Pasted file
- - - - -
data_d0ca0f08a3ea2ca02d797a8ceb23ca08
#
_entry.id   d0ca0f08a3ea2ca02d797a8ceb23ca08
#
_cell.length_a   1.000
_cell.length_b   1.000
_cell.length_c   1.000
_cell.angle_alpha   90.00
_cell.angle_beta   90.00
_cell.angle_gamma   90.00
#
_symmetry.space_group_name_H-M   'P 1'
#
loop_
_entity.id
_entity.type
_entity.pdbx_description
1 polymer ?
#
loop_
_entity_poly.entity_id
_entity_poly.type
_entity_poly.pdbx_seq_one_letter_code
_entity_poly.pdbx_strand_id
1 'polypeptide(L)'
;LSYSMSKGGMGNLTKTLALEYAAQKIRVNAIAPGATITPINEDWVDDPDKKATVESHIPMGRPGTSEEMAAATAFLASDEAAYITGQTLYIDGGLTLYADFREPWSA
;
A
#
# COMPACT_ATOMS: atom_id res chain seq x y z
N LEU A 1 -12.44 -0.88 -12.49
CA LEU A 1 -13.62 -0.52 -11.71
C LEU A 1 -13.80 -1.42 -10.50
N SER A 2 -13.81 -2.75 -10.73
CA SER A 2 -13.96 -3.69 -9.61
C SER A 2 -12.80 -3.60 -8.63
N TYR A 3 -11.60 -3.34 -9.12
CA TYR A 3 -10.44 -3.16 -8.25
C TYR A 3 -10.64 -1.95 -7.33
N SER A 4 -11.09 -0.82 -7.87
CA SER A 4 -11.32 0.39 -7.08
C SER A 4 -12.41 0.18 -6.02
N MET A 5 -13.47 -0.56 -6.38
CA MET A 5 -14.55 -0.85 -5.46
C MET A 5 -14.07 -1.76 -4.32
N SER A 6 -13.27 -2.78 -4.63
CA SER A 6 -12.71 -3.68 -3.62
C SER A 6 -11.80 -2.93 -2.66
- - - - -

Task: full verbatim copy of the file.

data_d0ca0f08a3ea2ca02d797a8ceb23ca08
#
_entry.id   d0ca0f08a3ea2ca02d797a8ceb23ca08
#
_cell.length_a   1.000
_cell.length_b   1.000
_cell.length_c   1.000
_cell.angle_alpha   90.00
_cell.angle_beta   90.00
_cell.angle_gamma   90.00
#
_symmetry.space_group_name_H-M   'P 1'
#
loop_
_entity.id
_entity.type
_entity.pdbx_description
1 polymer ?
#
loop_
_entity_poly.entity_id
_entity_poly.type
_entity_poly.pdbx_seq_one_letter_code
_entity_poly.pdbx_strand_id
1 'polypeptide(L)'
;LSYSMSKGGMGNLTKTLALEYAAQKIRVNAIAPGATITPINEDWVDDPDKKATVESHIPMGRPGTSEEMAAATAFLASDEAAYITGQTLYIDGGLTLYADFREPWSA
;
A
#
# COMPACT_ATOMS: atom_id res chain seq x y z
N LEU A 1 -12.44 -0.88 -12.49
CA LEU A 1 -13.62 -0.52 -11.71
C LEU A 1 -13.80 -1.42 -10.50
N SER A 2 -13.81 -2.75 -10.73
CA SER A 2 -13.96 -3.69 -9.61
C SER A 2 -12.80 -3.60 -8.63
N TYR A 3 -11.60 -3.34 -9.12
CA TYR A 3 -10.44 -3.16 -8.25
C TYR A 3 -10.64 -1.95 -7.33
N SER A 4 -11.09 -0.82 -7.87
CA SER A 4 -11.32 0.39 -7.08
C SER A 4 -12.41 0.18 -6.02
N MET A 5 -13.47 -0.56 -6.38
CA MET A 5 -14.55 -0.85 -5.46
C MET A 5 -14.07 -1.76 -4.32
N SER A 6 -13.27 -2.78 -4.63
CA SER A 6 -12.71 -3.68 -3.62
C SER A 6 -11.80 -2.93 -2.66